Polymer, 2019, vol 168pp. 218-227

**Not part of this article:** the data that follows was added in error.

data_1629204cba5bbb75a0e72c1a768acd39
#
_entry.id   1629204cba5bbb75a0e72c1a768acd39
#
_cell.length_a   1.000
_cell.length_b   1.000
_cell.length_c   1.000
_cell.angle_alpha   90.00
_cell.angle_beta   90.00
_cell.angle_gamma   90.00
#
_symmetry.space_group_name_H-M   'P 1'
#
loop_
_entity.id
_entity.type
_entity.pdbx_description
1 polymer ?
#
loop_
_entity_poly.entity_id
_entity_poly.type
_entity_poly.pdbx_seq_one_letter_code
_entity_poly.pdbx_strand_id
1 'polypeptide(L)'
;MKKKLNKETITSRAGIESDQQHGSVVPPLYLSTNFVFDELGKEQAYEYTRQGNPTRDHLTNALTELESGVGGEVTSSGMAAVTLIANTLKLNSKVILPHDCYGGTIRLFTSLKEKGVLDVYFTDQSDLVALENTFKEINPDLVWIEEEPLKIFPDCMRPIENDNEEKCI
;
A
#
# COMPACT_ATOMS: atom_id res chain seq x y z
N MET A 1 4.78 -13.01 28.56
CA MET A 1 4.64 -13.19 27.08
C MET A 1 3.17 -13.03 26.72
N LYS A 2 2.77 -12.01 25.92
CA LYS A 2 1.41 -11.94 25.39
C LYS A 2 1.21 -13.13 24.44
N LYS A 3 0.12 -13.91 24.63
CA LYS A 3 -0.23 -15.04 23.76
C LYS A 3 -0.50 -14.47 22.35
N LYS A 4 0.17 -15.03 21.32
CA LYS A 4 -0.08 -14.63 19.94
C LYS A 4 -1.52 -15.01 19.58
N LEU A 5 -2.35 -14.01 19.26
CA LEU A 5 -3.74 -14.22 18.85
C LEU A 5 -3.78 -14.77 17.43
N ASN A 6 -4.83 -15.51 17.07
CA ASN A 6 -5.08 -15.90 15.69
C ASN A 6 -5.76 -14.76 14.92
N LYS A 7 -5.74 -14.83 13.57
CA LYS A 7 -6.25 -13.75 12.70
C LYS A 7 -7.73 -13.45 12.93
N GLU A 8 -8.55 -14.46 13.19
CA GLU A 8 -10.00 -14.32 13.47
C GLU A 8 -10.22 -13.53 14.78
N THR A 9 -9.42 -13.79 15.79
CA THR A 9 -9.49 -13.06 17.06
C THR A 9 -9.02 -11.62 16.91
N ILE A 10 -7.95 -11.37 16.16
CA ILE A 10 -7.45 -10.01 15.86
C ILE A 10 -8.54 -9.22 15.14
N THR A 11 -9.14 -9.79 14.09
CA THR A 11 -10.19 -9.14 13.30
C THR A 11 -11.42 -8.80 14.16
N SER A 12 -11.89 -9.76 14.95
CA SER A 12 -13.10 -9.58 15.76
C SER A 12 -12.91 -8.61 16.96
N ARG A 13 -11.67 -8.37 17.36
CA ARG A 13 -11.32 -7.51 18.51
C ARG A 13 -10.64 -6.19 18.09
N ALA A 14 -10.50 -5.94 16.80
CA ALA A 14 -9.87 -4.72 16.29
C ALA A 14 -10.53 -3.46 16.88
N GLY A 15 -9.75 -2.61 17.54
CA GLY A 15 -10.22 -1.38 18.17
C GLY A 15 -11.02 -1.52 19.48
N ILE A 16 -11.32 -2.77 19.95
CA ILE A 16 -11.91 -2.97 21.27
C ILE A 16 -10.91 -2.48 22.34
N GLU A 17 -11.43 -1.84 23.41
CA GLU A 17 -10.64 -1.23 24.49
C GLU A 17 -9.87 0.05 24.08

This study elucidates the influence of molecular attributes on the observed dynamic stiffening in select two-component polyurethanes upon high strain-rate impact. Unlike typical segmented elastomers, polyurethanes consisting of poly(tetramethylene oxide), PTMO, and a diisocyanate, but without a chain extender, are investigated. The hexamethylenediisocyanate (HDI)-based polyurethane, HDI-PU, exhibits crystallinity and a much higher ambient storage modulus, as determined by dynamic mechanical analysis at 1Hz, than that of 4,4′-methylenediphenyldiisocyanate (MDI)-based polyurethane, MDI-PU. In contrast, MDI-PU exhibits a higher glass transition temperature than that of HDI-PU, and a greater dynamic stiffening against silica micro-particle impacts at strain rates between 107 and 108 s-1. The variation in dynamic stiffening corroborates well the observed dynamics at the molecular level, as determined via solid-state nuclear magnetic resonance (ssNMR) spectroscopy. The presence of a slower-dynamics component in MDI-PU, as evidenced in the 13C ssNMR dipolar dephasing time, is used to explain the observed enhanced dynamic stiffening response.